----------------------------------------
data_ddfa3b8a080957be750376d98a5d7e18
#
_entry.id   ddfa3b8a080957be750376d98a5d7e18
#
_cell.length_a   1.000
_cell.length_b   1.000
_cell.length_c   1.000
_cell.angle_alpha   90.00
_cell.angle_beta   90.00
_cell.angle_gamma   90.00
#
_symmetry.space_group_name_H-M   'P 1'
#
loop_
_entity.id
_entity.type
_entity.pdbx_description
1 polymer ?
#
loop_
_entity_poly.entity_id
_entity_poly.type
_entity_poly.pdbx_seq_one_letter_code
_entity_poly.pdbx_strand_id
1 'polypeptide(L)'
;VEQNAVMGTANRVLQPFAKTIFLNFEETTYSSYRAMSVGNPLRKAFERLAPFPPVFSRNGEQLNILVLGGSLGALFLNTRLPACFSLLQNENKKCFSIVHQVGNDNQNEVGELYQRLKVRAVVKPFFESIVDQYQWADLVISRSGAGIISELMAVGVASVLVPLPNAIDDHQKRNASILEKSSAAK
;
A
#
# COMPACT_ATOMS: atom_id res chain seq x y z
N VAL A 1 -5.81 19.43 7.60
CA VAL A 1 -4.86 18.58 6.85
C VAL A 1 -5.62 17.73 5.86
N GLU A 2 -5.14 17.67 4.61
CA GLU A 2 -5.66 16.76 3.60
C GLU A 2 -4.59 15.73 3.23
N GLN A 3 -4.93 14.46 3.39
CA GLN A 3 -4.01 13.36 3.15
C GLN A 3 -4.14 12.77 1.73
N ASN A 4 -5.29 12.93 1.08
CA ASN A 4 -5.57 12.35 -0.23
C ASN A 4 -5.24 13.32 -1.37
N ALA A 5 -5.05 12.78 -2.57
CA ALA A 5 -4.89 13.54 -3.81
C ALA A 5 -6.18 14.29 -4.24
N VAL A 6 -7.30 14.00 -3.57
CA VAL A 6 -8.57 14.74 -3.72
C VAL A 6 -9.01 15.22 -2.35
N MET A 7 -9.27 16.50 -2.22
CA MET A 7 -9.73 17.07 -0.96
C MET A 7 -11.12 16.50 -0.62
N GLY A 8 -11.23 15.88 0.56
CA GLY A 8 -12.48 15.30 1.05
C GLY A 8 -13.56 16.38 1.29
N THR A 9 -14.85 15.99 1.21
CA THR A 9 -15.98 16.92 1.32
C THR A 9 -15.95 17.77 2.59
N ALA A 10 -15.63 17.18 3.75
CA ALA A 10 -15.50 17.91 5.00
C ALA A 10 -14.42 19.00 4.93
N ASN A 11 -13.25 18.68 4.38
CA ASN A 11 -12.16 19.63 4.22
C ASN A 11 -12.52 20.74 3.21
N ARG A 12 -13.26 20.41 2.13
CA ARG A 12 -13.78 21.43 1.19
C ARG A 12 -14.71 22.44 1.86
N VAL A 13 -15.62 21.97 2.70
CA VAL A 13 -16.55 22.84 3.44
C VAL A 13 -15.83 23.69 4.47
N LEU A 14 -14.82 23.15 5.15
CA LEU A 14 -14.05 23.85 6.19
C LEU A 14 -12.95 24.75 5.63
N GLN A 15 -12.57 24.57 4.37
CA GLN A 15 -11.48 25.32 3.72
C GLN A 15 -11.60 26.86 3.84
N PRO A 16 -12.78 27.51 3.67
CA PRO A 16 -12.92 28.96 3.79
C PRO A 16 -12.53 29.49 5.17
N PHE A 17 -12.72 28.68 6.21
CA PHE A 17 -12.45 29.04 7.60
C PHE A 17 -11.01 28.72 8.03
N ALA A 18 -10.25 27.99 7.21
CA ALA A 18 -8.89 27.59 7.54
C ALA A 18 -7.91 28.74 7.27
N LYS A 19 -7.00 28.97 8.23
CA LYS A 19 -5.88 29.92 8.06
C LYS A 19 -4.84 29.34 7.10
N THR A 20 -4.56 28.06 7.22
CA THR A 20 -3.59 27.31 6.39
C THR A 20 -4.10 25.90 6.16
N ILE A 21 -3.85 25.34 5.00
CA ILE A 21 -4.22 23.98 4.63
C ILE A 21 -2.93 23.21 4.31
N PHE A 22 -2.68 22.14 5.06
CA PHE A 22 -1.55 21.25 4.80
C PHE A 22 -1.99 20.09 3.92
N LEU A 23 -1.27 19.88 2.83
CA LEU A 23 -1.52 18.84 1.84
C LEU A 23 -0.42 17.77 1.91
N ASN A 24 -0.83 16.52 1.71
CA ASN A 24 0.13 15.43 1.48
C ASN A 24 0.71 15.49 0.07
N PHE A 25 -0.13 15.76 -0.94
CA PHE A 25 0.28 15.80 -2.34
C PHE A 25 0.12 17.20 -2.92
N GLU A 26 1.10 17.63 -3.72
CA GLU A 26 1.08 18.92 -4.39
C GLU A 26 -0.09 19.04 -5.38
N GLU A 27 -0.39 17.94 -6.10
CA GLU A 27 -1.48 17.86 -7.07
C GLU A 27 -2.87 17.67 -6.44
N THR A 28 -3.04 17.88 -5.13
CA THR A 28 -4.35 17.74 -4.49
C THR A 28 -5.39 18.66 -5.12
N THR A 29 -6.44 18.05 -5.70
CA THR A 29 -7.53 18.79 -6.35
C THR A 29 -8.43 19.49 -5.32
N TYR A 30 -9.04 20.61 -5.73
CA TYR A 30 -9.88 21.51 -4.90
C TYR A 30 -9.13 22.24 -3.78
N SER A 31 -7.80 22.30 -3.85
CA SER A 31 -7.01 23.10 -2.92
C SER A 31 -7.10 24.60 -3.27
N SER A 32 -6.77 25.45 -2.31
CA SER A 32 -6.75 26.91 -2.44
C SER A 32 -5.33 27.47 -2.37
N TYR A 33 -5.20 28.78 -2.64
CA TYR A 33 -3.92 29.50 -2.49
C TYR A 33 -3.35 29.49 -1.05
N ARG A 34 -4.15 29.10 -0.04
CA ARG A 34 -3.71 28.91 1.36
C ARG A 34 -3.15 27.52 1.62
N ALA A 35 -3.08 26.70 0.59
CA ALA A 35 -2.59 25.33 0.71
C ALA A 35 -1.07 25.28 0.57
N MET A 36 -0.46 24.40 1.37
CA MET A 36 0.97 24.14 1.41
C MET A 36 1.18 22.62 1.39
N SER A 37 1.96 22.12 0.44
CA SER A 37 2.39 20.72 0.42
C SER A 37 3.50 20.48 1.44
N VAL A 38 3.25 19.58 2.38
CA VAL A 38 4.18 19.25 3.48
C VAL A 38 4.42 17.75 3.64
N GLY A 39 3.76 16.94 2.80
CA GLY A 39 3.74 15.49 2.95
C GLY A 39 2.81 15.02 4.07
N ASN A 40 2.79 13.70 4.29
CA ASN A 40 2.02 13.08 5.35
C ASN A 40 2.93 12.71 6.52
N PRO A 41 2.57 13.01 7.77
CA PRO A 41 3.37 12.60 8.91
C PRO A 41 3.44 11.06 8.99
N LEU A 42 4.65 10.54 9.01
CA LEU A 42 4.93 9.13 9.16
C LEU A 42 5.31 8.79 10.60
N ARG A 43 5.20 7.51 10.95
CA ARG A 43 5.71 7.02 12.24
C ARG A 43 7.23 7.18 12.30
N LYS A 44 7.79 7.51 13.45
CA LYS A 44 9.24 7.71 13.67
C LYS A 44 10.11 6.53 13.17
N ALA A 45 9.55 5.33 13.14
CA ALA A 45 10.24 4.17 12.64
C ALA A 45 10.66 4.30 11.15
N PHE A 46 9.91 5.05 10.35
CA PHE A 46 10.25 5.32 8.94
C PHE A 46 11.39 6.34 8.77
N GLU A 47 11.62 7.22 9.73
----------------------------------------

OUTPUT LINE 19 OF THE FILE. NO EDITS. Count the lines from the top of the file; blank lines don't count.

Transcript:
#